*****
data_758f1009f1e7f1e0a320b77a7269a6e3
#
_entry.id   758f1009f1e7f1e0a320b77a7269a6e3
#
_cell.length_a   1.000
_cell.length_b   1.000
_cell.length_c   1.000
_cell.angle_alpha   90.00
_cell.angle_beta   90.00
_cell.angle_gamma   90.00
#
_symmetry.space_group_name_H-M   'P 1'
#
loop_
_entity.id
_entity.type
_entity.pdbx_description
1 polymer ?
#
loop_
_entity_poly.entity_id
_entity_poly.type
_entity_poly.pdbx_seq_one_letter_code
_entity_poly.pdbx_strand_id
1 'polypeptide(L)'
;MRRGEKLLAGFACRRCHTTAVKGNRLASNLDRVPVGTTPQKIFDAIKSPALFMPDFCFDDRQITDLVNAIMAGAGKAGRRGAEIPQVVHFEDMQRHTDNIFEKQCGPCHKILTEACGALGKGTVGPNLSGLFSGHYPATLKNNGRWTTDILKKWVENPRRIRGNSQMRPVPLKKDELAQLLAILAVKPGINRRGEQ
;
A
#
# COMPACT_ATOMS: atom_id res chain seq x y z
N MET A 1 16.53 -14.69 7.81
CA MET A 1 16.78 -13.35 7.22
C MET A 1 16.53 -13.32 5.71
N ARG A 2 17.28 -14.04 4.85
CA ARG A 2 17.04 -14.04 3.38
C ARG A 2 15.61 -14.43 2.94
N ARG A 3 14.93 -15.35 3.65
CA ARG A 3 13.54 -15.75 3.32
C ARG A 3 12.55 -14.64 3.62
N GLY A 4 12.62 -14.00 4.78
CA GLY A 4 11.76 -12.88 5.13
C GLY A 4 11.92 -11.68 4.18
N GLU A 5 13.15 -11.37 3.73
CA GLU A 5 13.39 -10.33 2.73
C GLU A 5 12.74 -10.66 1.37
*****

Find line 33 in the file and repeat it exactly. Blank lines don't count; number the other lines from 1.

C MET A 1 16.53 -13.32 5.71